ENV['PATH'] = 'C:\DevKit\bin;C:\DevKit\mingw\bin;' + ENV['PATH']
    ENV['RI_DEVKIT'] = 'C:\DevKit'
    ENV['CC'] = 'gcc'
    ENV['CPP'] = 'cpp'
    ENV['CXX'] = 'g++'

While my usage is fairly simple and the only mildly clever parts are (a) checking whether a native extension is being installed, and (b) wrapping the code snippet in markers so I can manage non-clobbering/upgrades of existing operating_system.rb files, I'm still betting that you could use `system` to call out to your toolchain and build your C++ tool in a similar way.

It's the combination of the filename/location in combination with the block to Gem.pre_install which sets the pre-install hook that RG calls at the appropriate time during an install.  These two places in the source should help:




Comment By: Torsten Curdt (tcurdt)
Date: 2011-03-12 11:55

@Jon: Still don't quite understand when you are setting that hook. Why would 
that code be called on a 'gem install' ?


Comment By: Jon Forums (jonforums)
Date: 2011-03-11 17:05

In the DevKit (MSYS/MinGW toolchain for Windows) subproject of the RubyInstaller we have a Ruby install script which dynamically builds a gem override script that uses the pre-install hook to setup the environment for building native gems on Windows using the DevKit:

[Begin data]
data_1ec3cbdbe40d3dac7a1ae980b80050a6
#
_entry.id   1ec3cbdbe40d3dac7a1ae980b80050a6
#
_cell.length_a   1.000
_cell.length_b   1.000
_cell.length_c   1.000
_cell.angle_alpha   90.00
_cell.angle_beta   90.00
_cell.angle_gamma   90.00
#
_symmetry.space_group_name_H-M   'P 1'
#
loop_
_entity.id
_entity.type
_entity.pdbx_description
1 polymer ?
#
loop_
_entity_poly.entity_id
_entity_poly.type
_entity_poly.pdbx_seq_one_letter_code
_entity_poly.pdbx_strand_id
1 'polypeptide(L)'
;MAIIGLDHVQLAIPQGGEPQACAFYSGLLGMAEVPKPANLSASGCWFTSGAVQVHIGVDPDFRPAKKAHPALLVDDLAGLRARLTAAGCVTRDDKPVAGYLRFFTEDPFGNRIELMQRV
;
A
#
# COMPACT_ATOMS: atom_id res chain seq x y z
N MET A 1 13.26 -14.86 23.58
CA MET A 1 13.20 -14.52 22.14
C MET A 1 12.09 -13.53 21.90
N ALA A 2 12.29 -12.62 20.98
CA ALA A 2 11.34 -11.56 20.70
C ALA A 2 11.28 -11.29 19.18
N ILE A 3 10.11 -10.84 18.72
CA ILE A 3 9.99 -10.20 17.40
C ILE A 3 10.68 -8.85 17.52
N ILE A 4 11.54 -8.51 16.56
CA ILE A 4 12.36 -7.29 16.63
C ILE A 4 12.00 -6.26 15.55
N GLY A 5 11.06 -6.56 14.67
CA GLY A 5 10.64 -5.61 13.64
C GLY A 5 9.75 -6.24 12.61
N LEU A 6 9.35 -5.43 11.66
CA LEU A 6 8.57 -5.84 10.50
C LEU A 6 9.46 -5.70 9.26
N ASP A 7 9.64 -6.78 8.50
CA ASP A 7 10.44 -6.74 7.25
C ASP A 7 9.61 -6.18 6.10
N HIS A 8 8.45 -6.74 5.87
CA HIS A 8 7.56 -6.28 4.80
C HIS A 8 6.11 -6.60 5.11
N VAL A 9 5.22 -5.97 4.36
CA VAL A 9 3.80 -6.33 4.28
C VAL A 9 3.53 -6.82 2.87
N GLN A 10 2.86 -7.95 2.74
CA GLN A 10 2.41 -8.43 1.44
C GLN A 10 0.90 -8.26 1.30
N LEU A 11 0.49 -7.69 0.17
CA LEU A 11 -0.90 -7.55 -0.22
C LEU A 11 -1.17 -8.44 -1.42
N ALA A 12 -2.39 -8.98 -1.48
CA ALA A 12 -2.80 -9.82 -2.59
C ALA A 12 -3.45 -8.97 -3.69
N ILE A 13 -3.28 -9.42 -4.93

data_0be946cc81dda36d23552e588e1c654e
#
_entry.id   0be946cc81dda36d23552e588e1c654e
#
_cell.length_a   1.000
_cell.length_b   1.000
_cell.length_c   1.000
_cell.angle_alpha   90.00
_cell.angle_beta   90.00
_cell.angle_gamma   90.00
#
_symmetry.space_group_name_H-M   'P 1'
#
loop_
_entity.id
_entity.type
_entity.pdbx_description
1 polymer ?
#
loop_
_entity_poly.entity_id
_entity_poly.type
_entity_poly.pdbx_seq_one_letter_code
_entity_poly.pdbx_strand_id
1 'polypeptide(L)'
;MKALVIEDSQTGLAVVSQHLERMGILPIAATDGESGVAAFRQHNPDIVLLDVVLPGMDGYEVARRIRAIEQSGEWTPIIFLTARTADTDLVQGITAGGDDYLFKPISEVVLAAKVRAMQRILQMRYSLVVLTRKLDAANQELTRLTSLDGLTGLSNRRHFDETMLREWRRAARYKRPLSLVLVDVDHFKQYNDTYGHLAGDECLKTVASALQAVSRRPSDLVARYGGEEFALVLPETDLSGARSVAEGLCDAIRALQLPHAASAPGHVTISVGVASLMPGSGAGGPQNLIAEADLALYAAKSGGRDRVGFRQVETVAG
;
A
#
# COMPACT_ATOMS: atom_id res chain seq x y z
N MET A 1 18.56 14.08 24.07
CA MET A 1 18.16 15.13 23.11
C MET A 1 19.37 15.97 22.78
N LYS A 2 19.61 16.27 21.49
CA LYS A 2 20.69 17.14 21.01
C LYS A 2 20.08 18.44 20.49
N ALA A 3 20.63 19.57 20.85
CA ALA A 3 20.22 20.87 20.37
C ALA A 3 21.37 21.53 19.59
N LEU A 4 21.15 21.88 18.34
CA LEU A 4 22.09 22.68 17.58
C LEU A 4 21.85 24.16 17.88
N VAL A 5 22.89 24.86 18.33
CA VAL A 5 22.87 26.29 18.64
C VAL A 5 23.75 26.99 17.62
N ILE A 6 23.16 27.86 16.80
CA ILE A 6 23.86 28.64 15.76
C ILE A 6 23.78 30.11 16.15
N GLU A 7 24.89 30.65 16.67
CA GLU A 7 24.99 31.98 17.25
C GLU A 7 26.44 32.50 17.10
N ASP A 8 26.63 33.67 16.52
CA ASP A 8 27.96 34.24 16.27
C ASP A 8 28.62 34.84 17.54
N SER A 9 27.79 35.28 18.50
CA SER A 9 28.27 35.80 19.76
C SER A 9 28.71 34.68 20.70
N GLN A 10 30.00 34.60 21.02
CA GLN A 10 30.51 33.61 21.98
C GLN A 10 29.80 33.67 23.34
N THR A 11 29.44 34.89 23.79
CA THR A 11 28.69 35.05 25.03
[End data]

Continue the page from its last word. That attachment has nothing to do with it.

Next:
Basically, it automagically brings the DevKit toolchain into the environment when doing something like `gem install bson_ext`

Thinking out loud, but I wonder if you can do something similar but use `system` or `IO.popen` to optimistically compile your gem's C++ dependency before the install and abort if you get any errors.  Might also want to check/cleanup in post-build.

A wild-eyed idea, but it might work if you can split things into "pre-build dependencies" and "build extension" and abort if things go badly. 


Comment By: Torsten Curdt (tcurdt)
Date: 2011-03-11 16:46

Maybe I misunderstood but I think Eric said on IRC that the existing post_install is 
not for gems. Which is why he asked me to open this issue.

Jon, can you give an example how that would work?

Whether it is pre or post install is not important to me. It's just that one might want 
to build more than just extension on install. I got that working by abusing the 
extconf to execute my build and creating an empty Makefile.

But that smells.


Comment By: Jon Forums (jonforums)
Date: 2011-03-11 16:13

Can you split things up to use the pre-install and post-build hooks which as of 1.5.0 that can cancel gem installation...optimistically compile in the pre-install and abort if needed in either pre-install or post-build?



Comment By: Torsten Curdt (tcurdt)
Date: 2011-03-11 14:54

Then you also cannot allow native builds. Where is the difference?


Comment By: Luis Lavena (luislavena)
Date: 2011-03-11 14:44

I would say no to this.

Most of the users do not check what the gem do inside, so there is a huge potential of security risks on this.